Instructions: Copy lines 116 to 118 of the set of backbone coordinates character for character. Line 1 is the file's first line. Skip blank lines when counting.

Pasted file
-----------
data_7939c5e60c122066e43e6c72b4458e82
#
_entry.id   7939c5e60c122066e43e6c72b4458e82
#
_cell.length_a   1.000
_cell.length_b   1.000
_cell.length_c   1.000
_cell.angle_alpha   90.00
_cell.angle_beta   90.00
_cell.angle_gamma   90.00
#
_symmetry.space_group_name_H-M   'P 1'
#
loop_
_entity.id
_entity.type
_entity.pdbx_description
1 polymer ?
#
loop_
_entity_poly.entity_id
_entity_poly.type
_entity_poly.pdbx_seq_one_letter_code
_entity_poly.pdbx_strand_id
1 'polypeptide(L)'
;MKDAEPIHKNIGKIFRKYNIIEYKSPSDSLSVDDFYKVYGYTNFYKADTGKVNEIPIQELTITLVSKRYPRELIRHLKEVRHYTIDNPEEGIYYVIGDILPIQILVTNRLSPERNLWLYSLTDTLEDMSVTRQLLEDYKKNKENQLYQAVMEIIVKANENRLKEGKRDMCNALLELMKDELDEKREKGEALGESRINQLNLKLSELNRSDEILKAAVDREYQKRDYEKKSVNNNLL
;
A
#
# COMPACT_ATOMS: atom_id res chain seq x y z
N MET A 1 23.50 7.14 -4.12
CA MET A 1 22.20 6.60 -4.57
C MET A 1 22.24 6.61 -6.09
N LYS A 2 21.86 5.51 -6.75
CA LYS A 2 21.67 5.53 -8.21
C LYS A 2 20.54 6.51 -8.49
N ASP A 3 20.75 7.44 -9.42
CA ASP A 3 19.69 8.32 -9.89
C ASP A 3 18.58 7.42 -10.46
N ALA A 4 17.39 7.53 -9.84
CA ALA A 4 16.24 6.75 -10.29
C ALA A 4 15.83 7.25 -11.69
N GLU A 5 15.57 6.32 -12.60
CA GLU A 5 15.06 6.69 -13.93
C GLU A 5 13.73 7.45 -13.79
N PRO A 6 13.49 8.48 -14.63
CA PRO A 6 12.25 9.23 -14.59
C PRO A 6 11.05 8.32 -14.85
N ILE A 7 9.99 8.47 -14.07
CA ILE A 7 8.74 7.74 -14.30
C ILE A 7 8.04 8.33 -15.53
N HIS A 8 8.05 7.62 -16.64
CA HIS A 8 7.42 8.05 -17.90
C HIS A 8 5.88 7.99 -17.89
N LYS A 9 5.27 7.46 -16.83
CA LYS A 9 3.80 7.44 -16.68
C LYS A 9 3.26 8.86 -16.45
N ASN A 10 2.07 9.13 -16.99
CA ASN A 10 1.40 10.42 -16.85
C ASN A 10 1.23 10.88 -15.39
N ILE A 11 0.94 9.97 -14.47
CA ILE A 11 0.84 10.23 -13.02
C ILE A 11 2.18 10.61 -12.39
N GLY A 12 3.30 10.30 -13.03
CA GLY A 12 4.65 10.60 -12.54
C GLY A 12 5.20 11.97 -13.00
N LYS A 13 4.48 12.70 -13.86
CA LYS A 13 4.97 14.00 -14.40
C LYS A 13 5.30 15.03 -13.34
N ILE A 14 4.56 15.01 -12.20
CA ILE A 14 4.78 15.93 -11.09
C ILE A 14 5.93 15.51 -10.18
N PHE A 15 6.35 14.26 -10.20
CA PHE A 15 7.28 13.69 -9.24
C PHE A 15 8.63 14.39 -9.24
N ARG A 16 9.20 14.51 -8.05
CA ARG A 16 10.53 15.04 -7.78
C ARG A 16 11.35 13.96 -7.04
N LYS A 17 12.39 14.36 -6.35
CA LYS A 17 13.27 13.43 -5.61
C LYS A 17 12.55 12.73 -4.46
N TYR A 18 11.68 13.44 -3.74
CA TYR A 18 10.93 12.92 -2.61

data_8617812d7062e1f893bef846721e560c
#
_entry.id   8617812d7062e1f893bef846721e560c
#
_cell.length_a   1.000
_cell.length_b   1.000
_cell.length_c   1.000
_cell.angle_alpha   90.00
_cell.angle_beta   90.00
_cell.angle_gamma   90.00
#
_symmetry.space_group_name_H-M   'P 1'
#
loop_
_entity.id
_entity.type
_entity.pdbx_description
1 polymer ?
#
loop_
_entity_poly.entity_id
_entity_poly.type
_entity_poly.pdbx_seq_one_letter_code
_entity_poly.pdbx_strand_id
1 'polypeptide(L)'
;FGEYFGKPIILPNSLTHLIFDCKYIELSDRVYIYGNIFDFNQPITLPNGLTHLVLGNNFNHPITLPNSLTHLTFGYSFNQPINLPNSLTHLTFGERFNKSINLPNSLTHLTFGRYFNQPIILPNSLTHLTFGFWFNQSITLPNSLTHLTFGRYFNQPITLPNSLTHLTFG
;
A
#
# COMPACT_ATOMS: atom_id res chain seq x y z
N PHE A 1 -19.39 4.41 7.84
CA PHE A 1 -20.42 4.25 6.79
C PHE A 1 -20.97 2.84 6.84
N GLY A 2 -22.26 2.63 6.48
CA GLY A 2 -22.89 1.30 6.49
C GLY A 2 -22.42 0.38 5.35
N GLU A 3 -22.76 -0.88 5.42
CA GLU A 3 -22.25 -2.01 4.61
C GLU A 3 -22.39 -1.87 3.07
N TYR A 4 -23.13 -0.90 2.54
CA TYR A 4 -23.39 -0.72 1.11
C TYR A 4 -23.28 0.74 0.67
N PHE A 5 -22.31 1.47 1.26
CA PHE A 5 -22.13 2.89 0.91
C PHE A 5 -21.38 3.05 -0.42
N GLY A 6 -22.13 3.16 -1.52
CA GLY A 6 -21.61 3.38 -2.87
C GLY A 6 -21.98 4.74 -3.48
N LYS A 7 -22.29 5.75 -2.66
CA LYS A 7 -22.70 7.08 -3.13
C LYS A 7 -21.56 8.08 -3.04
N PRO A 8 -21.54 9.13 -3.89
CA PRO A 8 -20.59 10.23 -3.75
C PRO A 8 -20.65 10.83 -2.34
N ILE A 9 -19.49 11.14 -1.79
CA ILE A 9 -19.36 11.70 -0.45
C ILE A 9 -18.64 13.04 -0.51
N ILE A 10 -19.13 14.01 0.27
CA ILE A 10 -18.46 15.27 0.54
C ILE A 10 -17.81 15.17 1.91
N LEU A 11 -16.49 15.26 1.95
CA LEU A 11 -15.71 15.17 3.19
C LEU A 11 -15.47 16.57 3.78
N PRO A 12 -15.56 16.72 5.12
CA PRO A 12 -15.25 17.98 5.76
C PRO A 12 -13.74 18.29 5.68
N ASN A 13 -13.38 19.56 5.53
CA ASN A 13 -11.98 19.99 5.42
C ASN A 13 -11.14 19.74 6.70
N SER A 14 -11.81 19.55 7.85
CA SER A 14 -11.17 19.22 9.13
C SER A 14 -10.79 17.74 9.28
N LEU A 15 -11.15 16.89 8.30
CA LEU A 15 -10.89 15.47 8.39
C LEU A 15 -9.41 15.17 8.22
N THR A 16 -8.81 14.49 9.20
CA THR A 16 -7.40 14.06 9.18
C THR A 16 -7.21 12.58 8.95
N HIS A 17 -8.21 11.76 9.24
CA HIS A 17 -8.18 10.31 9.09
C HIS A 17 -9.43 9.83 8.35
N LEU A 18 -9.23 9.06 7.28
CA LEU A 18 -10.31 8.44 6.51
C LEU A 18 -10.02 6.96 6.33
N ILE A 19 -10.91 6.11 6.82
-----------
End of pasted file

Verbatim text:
C PHE A 1 -20.97 2.84 6.84
N GLY A 2 -22.26 2.63 6.48
CA GLY A 2 -22.89 1.30 6.49